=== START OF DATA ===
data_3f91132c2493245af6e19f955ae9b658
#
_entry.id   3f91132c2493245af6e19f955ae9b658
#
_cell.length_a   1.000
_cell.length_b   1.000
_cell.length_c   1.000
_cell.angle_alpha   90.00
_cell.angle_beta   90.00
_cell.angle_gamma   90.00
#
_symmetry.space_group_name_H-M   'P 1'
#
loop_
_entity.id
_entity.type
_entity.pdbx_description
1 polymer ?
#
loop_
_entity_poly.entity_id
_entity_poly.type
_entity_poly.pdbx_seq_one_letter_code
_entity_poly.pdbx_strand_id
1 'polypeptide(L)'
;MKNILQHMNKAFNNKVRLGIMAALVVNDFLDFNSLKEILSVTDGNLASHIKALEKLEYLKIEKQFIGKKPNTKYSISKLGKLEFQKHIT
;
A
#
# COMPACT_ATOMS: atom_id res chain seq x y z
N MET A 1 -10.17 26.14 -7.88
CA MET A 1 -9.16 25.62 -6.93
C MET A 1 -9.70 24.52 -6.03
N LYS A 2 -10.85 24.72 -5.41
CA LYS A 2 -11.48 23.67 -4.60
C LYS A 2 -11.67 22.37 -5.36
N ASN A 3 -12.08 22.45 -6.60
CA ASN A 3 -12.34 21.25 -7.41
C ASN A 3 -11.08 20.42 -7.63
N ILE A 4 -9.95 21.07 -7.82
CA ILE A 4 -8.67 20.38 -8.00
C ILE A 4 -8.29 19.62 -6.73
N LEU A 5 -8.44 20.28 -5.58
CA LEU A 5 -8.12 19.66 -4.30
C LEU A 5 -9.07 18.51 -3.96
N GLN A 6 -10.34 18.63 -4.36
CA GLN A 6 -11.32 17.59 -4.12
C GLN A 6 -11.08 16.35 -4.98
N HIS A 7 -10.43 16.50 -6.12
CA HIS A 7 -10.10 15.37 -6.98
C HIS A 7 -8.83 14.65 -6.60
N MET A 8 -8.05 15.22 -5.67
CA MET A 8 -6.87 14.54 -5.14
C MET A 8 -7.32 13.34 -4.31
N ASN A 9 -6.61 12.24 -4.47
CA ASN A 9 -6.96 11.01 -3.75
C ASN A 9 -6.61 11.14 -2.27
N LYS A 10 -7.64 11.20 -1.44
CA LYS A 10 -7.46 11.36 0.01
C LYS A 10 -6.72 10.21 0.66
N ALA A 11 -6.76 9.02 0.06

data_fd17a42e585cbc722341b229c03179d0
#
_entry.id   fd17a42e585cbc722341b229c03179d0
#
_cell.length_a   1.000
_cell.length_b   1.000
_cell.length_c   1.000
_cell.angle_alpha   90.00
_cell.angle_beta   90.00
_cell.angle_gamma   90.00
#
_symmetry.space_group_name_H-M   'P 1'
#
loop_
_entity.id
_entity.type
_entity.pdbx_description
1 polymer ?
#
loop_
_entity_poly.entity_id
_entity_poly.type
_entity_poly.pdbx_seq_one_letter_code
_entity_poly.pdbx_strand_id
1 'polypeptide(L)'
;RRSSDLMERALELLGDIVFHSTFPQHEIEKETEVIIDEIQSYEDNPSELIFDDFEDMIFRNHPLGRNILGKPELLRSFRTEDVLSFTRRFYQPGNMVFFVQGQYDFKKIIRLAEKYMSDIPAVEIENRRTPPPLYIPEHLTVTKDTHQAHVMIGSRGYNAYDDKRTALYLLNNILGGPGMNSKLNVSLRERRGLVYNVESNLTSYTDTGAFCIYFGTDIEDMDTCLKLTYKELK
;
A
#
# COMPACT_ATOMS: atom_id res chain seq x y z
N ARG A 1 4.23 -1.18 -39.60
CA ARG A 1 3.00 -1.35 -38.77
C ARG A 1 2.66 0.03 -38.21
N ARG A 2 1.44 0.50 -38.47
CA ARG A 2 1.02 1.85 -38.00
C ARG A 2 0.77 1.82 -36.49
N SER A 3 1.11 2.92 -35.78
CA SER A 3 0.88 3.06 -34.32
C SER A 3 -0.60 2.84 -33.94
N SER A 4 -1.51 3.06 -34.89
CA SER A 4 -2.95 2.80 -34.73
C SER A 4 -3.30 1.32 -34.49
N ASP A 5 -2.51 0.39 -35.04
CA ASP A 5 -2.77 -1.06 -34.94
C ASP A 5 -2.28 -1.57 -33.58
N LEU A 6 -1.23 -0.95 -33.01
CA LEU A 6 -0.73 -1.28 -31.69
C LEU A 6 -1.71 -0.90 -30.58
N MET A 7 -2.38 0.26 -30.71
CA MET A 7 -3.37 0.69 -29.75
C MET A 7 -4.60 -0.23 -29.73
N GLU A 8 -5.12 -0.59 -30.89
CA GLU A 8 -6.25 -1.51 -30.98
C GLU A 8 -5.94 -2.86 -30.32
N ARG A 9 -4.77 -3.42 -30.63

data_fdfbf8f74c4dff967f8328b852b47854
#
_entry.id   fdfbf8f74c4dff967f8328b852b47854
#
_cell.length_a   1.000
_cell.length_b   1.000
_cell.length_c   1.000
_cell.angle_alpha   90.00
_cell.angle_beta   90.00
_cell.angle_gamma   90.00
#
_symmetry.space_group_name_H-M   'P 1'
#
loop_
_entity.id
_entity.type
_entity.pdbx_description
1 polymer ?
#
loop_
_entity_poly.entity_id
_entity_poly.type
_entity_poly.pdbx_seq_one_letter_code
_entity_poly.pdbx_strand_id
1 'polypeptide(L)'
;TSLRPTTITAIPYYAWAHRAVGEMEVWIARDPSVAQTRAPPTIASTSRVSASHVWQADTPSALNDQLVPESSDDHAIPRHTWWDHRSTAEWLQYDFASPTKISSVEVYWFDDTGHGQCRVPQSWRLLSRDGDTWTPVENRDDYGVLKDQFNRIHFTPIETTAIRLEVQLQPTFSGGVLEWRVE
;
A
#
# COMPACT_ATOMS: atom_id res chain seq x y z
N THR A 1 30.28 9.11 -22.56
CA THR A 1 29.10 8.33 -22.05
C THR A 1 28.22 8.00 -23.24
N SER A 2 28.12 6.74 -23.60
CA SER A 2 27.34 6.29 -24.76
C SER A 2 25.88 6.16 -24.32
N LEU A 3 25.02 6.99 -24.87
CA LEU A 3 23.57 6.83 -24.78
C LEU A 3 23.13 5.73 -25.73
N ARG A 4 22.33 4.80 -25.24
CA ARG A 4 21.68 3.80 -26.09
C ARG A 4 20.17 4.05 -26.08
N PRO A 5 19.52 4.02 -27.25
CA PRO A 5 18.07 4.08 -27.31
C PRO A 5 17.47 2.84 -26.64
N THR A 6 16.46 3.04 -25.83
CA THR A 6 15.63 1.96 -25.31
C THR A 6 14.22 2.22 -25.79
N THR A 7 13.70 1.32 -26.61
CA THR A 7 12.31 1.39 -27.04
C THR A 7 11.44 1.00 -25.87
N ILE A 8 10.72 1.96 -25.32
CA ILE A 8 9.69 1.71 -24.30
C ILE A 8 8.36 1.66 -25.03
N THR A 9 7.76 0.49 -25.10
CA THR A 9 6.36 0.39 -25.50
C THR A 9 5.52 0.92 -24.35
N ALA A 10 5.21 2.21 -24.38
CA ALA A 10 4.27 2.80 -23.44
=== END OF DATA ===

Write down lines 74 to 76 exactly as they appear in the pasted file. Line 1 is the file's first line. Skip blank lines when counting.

#
loop_
_entity.id